As a coach of entrepreneurs and entrepreneurial-minded corporate leaders, I pay attention to trends in people’s attitudes to returning to the office, both leadership and employees. In the beginning of social distancing, a “can-do, we got this” attitude united leaders and employees to improvise new ways of working in the face of unprecedented turmoil. Almost two years later, that “lean-in and get-the-job-done-at-all-costs” mentality that caused us to come together has led to workplace burnout and emotional apathy that is causing workers to quit in droves. Dubbed “The Great Resignation,” it has employers scrambling to find manpower, and is dumping additional work and stress on the remaining employees.
The entrepreneurs I coach are mostly in professional services, part of the “knowledge industry” where the service provided isn’t tied to a physical location. They had stable or growing businesses during the pandemic because their employees figured out how to complete their jobs remotely. As our society adjusts to COVID as a permanent reality, most of these employees prefer a schedule that allows them to go into the office 2 to 3 days a week, and work the remaining days at home
My clients are looking for ways to help their top talent deliver at a consistently high level. But this hybrid model leads to a whole host of uncomfortable management challenges, and gives rise to questions like: “Can an employee be required to have a dedicated space to work from home?” “How do we handle children and pet interruptions during virtual meetings?” “What’s the acceptable amount of time for an employee to respond to a question from a colleague?”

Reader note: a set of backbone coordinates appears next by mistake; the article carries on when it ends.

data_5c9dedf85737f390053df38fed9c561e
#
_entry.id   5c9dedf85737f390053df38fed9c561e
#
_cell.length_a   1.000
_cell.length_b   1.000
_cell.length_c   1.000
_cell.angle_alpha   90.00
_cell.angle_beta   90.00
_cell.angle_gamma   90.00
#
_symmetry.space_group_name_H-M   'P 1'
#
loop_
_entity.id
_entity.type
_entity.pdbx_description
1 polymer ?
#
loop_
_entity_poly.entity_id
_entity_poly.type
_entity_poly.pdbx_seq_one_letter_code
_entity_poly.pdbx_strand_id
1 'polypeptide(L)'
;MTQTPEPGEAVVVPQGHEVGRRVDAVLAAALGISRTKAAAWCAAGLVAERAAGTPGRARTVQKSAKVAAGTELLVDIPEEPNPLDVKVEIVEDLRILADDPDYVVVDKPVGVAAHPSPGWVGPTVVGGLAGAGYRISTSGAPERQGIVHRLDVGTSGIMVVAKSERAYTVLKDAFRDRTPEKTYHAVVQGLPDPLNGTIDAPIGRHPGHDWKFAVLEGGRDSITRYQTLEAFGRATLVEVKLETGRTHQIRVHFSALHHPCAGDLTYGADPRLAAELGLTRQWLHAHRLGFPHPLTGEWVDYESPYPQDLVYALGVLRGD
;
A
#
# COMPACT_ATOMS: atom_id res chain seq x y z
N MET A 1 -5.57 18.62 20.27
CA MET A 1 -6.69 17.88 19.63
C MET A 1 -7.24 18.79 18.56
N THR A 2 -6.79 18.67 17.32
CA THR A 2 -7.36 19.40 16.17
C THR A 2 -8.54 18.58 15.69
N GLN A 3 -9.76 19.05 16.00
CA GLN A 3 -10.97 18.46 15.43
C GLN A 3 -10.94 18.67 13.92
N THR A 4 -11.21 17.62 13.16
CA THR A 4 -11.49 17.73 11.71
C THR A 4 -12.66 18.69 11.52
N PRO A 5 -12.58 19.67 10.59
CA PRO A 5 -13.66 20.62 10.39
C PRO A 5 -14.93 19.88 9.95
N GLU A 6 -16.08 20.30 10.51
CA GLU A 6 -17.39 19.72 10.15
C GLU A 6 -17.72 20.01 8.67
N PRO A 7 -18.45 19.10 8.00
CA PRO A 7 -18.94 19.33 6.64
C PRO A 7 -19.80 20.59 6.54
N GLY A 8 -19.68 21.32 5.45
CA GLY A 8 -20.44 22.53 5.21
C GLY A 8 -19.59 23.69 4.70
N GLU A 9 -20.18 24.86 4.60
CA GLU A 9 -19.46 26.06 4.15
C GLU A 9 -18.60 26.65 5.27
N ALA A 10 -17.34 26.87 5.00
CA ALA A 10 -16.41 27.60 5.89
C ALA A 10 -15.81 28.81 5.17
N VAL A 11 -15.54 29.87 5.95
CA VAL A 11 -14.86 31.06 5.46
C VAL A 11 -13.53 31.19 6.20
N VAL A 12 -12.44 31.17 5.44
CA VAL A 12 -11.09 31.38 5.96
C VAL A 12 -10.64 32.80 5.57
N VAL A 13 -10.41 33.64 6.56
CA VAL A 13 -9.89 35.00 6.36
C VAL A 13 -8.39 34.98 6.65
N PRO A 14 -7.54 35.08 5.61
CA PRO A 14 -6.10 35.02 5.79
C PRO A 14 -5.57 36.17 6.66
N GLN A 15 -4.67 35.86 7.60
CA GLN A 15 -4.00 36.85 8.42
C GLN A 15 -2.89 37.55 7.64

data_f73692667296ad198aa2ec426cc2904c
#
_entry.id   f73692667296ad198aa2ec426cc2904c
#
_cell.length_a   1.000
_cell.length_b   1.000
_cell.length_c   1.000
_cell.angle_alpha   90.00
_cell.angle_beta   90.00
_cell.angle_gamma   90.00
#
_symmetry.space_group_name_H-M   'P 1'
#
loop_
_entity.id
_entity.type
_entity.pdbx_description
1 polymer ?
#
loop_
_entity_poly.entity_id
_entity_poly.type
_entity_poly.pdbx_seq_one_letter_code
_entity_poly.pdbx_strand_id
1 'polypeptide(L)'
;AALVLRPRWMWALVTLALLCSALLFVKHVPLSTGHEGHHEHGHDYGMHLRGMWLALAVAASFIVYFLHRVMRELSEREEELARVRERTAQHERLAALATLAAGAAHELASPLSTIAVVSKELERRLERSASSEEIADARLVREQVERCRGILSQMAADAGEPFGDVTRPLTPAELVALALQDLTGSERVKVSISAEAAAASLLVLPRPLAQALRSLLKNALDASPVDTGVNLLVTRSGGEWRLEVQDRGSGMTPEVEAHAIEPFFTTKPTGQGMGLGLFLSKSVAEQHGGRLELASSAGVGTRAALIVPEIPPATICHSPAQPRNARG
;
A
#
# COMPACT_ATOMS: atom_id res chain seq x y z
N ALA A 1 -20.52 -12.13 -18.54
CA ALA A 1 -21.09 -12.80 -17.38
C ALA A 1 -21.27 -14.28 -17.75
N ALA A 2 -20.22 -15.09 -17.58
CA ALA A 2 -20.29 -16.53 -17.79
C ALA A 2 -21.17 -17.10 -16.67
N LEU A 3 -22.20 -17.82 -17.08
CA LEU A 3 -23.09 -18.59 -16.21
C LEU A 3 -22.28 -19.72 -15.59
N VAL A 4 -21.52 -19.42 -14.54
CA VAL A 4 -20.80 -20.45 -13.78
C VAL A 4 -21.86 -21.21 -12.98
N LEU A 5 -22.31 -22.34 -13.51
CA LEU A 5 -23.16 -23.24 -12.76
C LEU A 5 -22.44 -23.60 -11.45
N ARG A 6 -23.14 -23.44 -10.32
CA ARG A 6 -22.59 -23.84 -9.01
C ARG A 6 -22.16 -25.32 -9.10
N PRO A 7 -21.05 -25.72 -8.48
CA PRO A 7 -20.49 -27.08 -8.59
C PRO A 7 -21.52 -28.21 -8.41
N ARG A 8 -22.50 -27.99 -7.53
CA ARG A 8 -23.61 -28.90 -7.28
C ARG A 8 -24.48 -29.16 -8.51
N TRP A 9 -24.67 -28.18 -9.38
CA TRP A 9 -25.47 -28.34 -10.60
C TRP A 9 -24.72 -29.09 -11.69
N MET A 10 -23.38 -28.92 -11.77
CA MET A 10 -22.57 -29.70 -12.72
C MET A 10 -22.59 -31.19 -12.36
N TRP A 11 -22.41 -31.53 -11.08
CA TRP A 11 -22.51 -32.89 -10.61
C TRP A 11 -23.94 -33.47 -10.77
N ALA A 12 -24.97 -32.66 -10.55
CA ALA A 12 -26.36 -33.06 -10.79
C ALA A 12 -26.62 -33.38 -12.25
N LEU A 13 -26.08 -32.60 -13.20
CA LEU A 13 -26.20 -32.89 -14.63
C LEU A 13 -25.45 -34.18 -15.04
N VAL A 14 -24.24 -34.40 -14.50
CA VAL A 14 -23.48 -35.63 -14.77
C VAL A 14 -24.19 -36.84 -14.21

Companies are working hard to establish new expectations for a hybrid work environment because what hasn’t changed is that success, whether in business or in life, requires the help of many people. No one person has a monopoly on the good ideas, and no one succeeds alone. Ultimately, success depends on enrolling other people in the mission, and communicating effectively among the team.
A stable business requires all the skills that were important before the so-called “Great Pause,” (as the pandemic is referred to in some circles). To thrive in this emergent economy, business leaders must double down on “soft skills” to compete in an economy that was unimaginable two short years ago. Remote work has changed how we communicate by removing physical cues humans pick up when together, ie eye contact and body language. Effective leaders need to enhance their ability to communicate in a hybrid environment, and model this new behavior for their employees.
In my work with entrepreneurs, I’ve identified 4 fundamental skills that allow communication at a higher level, and enroll employees in contributing at a consistently high level. The next four blogs will examine these skills. One of them you may not have considered before, and I’ll save that for the last article. The other three skills you’ve likely encountered, and are already pretty adept at using. However, I will give you some new perspective to deepen those skills to increase their usefulness in this evolving work environment. I mean for you to apply them to your business, but you will see that in doing so, they will also affect the quality of your life.
Author: Jennifer Mallory 2022